On Tuesday evening I met virtually with the head of Public Health Gloucestershire as well as the local senior NHS leadership. The data was grim.
Following the discovery of the new mutation, up to 70% more contagious than the original version, the overall infection rate in Gloucestershire has risen to around 280 per 100,000. It is considerably higher in Gloucester. On average across the county the rate has surged by over 20% in just a week. Meanwhile, critical care in Cheltenham General and Gloucestershire Royal is now full, and all four UK chief medical officers announced on Monday that there is an imminent danger of the NHS being overwhelmed.
In the circumstances, locking down the entire UK became the only sensible course.
Vaccination is the route out, and I am receiving daily updates on our status in Gloucestershire. Thanks to the intensive local collaboration, Gloucestershire has assembled a formidable vaccination capability. At Cheltenham East Fire Station alone, the team can vaccinate at a rate of one patient every three-and-a-half minutes. 25,000 people county-wide have received their first jab.
Gloucestershire is now vaccinating at a rate above the national average, and has vaccinated more than most peer European nations combined.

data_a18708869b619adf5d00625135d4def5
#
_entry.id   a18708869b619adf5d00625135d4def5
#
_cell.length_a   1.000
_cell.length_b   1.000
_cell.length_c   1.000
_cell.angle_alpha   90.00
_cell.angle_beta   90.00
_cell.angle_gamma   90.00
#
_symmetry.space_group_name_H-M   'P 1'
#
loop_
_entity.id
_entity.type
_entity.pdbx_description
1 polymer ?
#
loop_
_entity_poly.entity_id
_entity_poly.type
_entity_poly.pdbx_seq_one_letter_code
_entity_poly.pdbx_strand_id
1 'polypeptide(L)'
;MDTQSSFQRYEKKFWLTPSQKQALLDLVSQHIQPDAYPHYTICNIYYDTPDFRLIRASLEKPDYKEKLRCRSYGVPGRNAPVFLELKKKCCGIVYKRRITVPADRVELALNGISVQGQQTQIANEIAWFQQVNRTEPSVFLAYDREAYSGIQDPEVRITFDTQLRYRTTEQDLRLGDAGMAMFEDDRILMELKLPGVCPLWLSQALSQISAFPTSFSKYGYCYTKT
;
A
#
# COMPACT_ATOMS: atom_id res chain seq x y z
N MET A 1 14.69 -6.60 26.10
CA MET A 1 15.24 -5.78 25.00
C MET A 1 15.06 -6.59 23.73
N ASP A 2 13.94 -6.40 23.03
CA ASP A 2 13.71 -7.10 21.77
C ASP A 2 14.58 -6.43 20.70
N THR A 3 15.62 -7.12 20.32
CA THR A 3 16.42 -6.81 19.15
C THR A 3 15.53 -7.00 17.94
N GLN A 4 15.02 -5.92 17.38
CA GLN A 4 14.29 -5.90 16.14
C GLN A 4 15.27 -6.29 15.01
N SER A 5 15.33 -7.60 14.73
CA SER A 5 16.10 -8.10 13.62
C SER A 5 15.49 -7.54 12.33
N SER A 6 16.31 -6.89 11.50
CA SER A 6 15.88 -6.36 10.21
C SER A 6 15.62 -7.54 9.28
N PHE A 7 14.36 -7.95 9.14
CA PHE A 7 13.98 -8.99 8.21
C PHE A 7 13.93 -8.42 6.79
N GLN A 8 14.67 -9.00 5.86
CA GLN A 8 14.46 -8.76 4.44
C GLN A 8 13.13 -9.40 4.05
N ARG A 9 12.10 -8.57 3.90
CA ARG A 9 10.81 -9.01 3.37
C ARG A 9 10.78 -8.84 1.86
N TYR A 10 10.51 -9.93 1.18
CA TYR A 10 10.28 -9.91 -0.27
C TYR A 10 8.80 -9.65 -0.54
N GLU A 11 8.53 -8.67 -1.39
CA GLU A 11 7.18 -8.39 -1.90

Now we must go further.
I am assured we are on track in Cheltenham to hit the national target of offering the first vaccine dose to everyone in the four top JCVI priority groups by mid-February. These include all residents in a care home for older adults and their carers, everyone over the age of 70, all frontline health and social care workers, and everyone who is clinically extremely vulnerable.
So many public-spirited people want to support this effort. That is a sign of the town we are. I’m advised we have enough vaccinators and volunteers for now. Instead, the best support we can give as members of the public to this collective effort is to stay at home, protect the NHS and save lives.